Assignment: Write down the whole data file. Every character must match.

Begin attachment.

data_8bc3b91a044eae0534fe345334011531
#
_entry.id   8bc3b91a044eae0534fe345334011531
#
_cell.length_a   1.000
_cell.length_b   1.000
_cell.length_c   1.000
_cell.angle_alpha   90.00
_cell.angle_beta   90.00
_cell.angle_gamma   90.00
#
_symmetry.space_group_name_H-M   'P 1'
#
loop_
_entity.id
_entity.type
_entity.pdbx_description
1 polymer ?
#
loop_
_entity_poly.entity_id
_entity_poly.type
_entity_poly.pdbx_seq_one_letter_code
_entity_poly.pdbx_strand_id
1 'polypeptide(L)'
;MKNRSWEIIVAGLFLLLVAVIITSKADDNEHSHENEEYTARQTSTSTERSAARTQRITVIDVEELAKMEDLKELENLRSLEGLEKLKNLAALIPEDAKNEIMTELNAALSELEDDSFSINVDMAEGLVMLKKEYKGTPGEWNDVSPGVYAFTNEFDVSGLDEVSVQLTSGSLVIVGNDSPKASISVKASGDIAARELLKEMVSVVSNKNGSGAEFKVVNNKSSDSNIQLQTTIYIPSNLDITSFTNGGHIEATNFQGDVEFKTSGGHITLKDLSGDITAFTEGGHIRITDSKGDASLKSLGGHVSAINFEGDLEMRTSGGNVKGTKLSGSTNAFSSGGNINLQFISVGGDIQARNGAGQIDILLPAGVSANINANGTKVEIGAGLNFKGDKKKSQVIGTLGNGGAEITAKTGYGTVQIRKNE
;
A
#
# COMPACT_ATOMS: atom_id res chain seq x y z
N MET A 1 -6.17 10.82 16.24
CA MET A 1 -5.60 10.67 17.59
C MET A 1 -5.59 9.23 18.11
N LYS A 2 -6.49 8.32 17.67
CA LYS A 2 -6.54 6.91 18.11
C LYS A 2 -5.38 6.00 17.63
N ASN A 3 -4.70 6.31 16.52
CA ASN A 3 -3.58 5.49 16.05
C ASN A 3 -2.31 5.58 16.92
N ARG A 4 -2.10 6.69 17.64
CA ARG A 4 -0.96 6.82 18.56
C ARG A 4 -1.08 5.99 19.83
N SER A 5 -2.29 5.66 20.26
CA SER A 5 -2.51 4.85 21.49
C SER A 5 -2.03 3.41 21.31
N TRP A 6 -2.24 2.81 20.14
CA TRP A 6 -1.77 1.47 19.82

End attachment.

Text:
data_8bc3b91a044eae0534fe345334011531
#
_entry.id   8bc3b91a044eae0534fe345334011531
#
_cell.length_a   1.000
_cell.length_b   1.000
_cell.length_c   1.000
_cell.angle_alpha   90.00
_cell.angle_beta   90.00
_cell.angle_gamma   90.00
#
_symmetry.space_group_name_H-M   'P 1'
#
loop_
_entity.id
_entity.type
_entity.pdbx_description
1 polymer ?
#
loop_
_entity_poly.entity_id
_entity_poly.type
_entity_poly.pdbx_seq_one_letter_code
_entity_poly.pdbx_strand_id
1 'polypeptide(L)'
;MKNRSWEIIVAGLFLLLVAVIITSKADDNEHSHENEEYTARQTSTSTERSAARTQRITVIDVEELAKMEDLKELENLRSLEGLEKLKNLAALIPEDAKNEIMTELNAALSELEDDSFSINVDMAEGLVMLKKEYKGTPGEWNDVSPGVYAFTNEFDVSGLDEVSVQLTSGSLVIVGNDSPKASISVKASGDIAARELLKEMVSVVSNKNGSGAEFKVVNNKSSDSNIQLQTTIYIPSNLDITSFTNGGHIEATNFQGDVEFKTSGGHITLKDLSGDITAFTEGGHIRITDSKGDASLKSLGGHVSAINFEGDLEMRTSGGNVKGTKLSGSTNAFSSGGNINLQFISVGGDIQARNGAGQIDILLPAGVSANINANGTKVEIGAGLNFKGDKKKSQVIGTLGNGGAEITAKTGYGTVQIRKNE
;
A
#
# COMPACT_ATOMS: atom_id res chain seq x y z
N MET A 1 -6.17 10.82 16.24
CA MET A 1 -5.60 10.67 17.59
C MET A 1 -5.59 9.23 18.11
N LYS A 2 -6.49 8.32 17.67
CA LYS A 2 -6.54 6.91 18.11
C LYS A 2 -5.38 6.00 17.63
N ASN A 3 -4.70 6.31 16.52
CA ASN A 3 -3.58 5.49 16.05
C ASN A 3 -2.31 5.58 16.92
N ARG A 4 -2.10 6.69 17.64
CA ARG A 4 -0.96 6.82 18.56
C ARG A 4 -1.08 5.99 19.83
N SER A 5 -2.29 5.66 20.26
CA SER A 5 -2.51 4.85 21.49
C SER A 5 -2.03 3.41 21.31
N TRP A 6 -2.24 2.81 20.14
CA TRP A 6 -1.77 1.47 19.82